Nursing care quality and the False Claims Act

May 31, 2011
| Reprints
Should the two mix?
Jason e. bring, esq
Jason E. Bring, Esq


The federal False Claims Act (FCA) permits private persons known as “relators” to file a form of civil action against private entities in order to recover damages on behalf of the United States and to share in those recoveries. The FCA was enacted during the Civil War with the principal goal of stopping massive frauds being perpetrated on the federal government by private contractors. The purpose of the law, then and now, is to encourage private individuals who are aware of fraud being perpetrated against the government to bring such information forward.

Almost 150 years after its enactment, the government and relators are attempting to stretch the scope of the FCA to encompass quality-of-care (QoC) allegations against nursing facilities. Traditionally the domain of plaintiff's lawyers and survey teams, QoC issues in nursing homes now present the additional threat of false claim liability, although the courts have been less than eager in welcoming these expanded theories.

Cases brought against healthcare providers under the FCA have involved discreet billing issues, such as upcoding or claims made for patients or procedures that never existed. In 1996, however, the U.S. Attorney's Office for the Eastern District of Pennsylvania applied the FCA to QoC issues alleging that a nursing facility had violated the FCA by billing Medicare and Medicaid for “grossly inadequate” nutritional services and wound care.1 The government's then-novel theory was that providing bad services was the functional equivalent of providing no services and, thus, the FCA was capable of being applied to the case. The result was a $25,000 settlement agreement.

Liability under the FCA occurs when a person “knowingly presents, or causes to be presented, to an officer or employee of the United States Government…a false or fraudulent claim for payment or approval.” While the FCA does not define “false or fraudulent,” the phrase suggests an improper claim aimed at extracting money that the government otherwise would not have paid.2 Therefore, if a nursing facility billed the government for an identifiable service that it never rendered, that claim would certainly be false and properly actionable under the FCA.

In QoC cases, however, the allegations are not that the nursing facility failed to render care, but that the quality of care was low enough to make a claim for reimbursement false. This manifestation of the FCA has given courts cause for concern due to the subjective manner in which QoC issues in nursing facilities are typically handled.3

REGULATORY STRUCTURE: A ROADBLOCK FOR RELATORS

Quality of care within nursing facilities operates independently of regulatory compliance and reimbursement.4 Nursing facilities are governed by a comprehensive set of highly detailed regulations that set forth sanctions available for failure to meet those guidelines.A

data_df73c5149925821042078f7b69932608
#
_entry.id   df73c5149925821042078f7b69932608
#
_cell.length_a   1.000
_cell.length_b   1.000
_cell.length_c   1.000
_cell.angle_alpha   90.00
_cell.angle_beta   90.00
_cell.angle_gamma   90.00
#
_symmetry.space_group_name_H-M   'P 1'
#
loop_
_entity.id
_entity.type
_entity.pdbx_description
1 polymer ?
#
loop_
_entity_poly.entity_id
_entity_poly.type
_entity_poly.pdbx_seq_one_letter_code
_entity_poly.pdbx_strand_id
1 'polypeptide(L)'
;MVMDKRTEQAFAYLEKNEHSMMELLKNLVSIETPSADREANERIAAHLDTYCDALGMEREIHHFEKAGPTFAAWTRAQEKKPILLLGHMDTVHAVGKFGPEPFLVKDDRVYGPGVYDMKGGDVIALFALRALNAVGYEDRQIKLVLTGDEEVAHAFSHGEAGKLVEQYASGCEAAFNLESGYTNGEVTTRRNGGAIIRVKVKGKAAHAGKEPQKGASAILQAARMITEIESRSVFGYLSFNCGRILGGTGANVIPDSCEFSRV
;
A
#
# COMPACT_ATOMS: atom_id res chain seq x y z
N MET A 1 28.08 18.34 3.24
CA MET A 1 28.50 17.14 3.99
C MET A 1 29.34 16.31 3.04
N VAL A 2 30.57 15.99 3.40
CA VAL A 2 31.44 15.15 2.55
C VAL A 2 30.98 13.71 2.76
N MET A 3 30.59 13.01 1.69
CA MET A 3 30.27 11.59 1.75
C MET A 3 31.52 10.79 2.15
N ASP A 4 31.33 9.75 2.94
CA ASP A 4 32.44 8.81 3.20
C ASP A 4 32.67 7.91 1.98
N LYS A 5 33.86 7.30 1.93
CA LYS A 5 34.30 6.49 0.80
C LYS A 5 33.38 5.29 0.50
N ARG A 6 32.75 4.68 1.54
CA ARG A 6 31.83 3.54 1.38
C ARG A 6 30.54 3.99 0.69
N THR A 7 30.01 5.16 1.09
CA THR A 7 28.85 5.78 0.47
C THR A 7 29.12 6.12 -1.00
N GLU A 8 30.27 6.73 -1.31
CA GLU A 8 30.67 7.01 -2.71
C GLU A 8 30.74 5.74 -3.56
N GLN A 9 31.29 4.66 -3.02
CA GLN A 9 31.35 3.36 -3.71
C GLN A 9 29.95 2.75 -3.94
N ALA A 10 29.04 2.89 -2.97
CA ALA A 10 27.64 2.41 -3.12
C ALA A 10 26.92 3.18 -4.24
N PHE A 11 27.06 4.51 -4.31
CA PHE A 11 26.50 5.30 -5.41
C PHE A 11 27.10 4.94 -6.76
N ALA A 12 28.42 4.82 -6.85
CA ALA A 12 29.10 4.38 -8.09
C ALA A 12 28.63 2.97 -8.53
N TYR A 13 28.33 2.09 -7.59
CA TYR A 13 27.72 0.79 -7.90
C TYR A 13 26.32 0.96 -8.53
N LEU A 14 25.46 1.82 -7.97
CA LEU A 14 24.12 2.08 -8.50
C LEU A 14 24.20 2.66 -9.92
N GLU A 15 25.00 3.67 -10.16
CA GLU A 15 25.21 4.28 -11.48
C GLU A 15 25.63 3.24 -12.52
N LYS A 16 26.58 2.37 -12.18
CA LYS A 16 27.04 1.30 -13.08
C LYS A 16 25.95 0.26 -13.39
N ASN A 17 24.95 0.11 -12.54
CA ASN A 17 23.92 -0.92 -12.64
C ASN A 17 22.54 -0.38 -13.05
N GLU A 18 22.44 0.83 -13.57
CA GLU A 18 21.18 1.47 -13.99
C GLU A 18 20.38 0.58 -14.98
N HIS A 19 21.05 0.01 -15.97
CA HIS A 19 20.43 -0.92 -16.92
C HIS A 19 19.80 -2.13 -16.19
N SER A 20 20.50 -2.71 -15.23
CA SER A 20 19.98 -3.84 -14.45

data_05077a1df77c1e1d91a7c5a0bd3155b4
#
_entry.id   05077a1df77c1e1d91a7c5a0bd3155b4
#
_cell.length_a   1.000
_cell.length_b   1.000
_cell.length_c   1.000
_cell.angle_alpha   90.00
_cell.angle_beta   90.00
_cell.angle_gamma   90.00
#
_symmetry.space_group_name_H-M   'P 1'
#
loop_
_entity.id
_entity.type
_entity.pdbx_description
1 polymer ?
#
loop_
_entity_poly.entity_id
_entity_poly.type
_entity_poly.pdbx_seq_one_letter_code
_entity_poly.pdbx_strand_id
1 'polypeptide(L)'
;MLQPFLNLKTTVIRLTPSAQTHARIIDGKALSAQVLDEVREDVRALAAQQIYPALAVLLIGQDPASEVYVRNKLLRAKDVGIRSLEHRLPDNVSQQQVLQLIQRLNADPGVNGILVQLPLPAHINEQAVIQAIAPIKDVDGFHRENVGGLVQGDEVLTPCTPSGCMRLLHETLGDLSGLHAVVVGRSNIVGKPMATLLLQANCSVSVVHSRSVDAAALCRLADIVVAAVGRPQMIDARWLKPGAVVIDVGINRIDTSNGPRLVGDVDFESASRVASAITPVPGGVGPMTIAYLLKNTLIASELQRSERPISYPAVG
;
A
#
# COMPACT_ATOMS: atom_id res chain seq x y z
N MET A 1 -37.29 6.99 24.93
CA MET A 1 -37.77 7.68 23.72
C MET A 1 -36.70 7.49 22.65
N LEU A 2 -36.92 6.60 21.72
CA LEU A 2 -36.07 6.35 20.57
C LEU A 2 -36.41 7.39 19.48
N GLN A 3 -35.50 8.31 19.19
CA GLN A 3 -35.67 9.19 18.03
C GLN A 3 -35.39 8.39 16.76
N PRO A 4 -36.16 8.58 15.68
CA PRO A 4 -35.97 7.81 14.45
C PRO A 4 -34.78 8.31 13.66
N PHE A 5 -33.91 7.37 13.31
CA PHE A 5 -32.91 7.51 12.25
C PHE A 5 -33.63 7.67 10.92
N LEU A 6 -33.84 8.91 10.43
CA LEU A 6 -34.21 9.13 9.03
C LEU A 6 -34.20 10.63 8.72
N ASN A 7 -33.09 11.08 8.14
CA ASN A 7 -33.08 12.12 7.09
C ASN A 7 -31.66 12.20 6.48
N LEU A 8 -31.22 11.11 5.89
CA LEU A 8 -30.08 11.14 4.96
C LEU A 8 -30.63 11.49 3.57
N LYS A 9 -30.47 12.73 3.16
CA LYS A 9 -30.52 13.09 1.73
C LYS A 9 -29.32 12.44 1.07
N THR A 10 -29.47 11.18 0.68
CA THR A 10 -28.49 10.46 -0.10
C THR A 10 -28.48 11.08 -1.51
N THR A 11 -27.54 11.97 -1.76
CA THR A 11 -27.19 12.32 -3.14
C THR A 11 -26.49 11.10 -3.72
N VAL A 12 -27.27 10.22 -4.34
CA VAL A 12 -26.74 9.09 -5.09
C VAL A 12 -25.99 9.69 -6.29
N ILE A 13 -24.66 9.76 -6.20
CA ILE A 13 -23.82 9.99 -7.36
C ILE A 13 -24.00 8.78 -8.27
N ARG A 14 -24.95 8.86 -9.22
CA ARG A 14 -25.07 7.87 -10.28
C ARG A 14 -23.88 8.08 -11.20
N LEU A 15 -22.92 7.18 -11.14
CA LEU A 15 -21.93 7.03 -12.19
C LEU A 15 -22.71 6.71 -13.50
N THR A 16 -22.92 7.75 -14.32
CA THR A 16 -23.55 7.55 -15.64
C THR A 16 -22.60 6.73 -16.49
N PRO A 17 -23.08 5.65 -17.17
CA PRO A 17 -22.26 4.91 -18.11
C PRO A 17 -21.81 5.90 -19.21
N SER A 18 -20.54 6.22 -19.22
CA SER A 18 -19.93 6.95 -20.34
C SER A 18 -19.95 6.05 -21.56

Many courts have held that the participation regulations do not establish a standard of care for quality. See, e.g., Conley v. Life Care Centers of America, Inc., 236 S.W.3d 713 (Tenn. Ct. App. 2007); Brown v. Sun Healthcare Group, Inc., 476 F. Supp. 2d 848 (E.D. Tenn. 2007); Sepulveda v. Stiff, 2006 WL 3314530, *8 (E.D. Va.) (conditions for participation for hospitals do not set forth a federal standard of care); Tinder v. Lewis County Nursing Home District, 207 F. Supp. 2d 951, 957-58 (E.D. Mo. 2001) (OBRA regulations are part of a regulatory scheme designed to bring long-term care facilities into substantial compliance with federal Medicare and Medicaid requirements and were not intended to establish an independent cause of action for violations of those requirements).

In particular, relators have run up against two regulatory roadblocks: (1) regulations governing quality of care within nursing facilities are separate and distinct from payment rules; and (2) nursing facilities are paid through a per diem, Prospective Payment System (PPS).

First, in order to participate in the Medicare and Medicaid programs, a nursing facility must be certified, which requires a determination that the facility is in substantial compliance with all laws and Omnibus Budget Reconciliation Act of 1987 (OBRA) regulations. In the context of FCA cases, federal courts have held that the Medicare regulations are simply “conditions of participation” where only “substantial compliance”-not “perfect compliance”-is required, and the government's “detailed administrative mechanism for managing Medicare participation” provides the discretionary enforcement mechanism for continuing Medicare participation under this regulatory scheme.5 Thus, the requirements for participation serve as the basis for surveys that determine whether a facility may continue to participate in those programs, but in no way are they connected to payment decisions for services already provided.6

Page
of 3Next
Topics